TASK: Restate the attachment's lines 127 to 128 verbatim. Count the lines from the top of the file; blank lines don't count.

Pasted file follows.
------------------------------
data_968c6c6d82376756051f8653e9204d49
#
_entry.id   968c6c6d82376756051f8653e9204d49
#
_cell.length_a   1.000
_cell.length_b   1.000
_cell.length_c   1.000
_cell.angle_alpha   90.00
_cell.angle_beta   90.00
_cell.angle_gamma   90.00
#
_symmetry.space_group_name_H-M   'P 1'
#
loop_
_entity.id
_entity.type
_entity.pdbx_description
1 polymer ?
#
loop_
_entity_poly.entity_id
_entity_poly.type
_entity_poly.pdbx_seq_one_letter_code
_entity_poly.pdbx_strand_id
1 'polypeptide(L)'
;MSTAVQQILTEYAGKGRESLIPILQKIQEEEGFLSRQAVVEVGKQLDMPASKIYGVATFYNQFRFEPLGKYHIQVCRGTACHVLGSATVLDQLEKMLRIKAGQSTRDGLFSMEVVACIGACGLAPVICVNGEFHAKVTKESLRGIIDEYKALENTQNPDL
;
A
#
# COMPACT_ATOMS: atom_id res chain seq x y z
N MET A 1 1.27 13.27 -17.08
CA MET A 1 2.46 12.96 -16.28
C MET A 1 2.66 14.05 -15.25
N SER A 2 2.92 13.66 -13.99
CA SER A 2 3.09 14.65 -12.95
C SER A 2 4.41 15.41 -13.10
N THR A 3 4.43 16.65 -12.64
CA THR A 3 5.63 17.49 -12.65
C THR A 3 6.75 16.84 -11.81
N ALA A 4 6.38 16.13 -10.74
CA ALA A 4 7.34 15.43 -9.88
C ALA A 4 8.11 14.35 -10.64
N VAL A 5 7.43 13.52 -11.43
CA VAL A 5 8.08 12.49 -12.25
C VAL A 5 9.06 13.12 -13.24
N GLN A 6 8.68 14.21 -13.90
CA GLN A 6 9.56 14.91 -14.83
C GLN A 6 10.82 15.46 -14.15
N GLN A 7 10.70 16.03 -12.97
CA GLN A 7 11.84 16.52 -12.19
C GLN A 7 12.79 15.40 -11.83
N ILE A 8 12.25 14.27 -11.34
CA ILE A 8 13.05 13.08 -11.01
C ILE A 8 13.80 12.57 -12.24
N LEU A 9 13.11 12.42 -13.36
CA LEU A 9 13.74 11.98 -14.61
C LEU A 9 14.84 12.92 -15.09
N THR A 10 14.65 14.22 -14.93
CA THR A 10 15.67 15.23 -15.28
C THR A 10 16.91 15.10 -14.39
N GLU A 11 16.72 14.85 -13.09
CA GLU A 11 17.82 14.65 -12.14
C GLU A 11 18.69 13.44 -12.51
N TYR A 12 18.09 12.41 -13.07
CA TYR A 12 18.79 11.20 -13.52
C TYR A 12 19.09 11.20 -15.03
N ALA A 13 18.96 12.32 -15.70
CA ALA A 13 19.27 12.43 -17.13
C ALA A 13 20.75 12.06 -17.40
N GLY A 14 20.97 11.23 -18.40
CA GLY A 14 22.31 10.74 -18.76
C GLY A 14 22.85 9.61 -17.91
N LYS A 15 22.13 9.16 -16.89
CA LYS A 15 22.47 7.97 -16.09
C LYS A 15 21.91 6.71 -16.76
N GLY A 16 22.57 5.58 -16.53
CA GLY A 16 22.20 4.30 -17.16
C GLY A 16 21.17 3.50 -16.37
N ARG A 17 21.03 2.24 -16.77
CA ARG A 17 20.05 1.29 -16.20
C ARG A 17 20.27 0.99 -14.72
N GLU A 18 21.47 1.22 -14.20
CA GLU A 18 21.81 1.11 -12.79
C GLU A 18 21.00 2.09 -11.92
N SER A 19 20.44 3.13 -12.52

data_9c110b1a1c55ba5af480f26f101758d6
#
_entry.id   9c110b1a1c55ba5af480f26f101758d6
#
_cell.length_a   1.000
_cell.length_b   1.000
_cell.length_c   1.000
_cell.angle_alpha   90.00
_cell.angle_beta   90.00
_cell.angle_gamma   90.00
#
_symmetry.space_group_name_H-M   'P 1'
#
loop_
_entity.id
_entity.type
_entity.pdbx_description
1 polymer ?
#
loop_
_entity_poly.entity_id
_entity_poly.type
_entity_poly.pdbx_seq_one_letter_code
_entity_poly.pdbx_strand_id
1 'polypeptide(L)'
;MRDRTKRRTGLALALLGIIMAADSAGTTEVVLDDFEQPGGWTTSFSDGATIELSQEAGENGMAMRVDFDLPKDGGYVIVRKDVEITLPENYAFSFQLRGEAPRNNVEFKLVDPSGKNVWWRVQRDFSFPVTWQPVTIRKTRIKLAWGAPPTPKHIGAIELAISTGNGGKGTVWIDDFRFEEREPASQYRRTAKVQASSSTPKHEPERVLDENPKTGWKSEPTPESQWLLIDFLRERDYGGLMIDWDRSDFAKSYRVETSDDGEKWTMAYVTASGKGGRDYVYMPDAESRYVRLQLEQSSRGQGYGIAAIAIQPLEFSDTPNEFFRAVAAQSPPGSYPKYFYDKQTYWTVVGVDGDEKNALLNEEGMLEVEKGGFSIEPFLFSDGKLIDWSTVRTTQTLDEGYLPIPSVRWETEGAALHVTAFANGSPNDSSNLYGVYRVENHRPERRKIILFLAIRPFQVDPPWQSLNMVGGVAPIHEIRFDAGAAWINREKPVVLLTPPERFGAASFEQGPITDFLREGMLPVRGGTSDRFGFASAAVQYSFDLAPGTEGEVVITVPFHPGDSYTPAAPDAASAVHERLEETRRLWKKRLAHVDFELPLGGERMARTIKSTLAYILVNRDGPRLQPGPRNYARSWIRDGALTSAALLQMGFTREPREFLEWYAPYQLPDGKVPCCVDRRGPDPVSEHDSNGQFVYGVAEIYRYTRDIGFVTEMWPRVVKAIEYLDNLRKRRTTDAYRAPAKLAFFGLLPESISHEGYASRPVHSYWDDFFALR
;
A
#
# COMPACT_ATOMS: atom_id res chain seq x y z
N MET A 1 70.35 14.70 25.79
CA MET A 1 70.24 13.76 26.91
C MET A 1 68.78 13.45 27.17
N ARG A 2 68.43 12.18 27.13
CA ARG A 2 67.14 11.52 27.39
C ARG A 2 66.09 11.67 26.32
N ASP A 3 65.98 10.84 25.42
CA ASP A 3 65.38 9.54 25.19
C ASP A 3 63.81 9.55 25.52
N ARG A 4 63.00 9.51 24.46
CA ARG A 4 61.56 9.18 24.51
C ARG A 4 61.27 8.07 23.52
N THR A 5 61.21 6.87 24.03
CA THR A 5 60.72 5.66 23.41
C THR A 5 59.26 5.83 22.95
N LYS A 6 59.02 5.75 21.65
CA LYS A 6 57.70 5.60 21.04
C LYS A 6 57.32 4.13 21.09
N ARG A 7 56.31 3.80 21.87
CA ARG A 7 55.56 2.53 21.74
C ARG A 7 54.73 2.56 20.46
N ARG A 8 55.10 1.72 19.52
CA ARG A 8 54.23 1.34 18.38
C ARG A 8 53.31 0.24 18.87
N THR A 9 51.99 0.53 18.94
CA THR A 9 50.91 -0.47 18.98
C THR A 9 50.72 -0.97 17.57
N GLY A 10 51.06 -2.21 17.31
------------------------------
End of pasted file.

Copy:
C ARG A 4 61.27 8.07 23.52
N THR A 5 61.21 6.87 24.03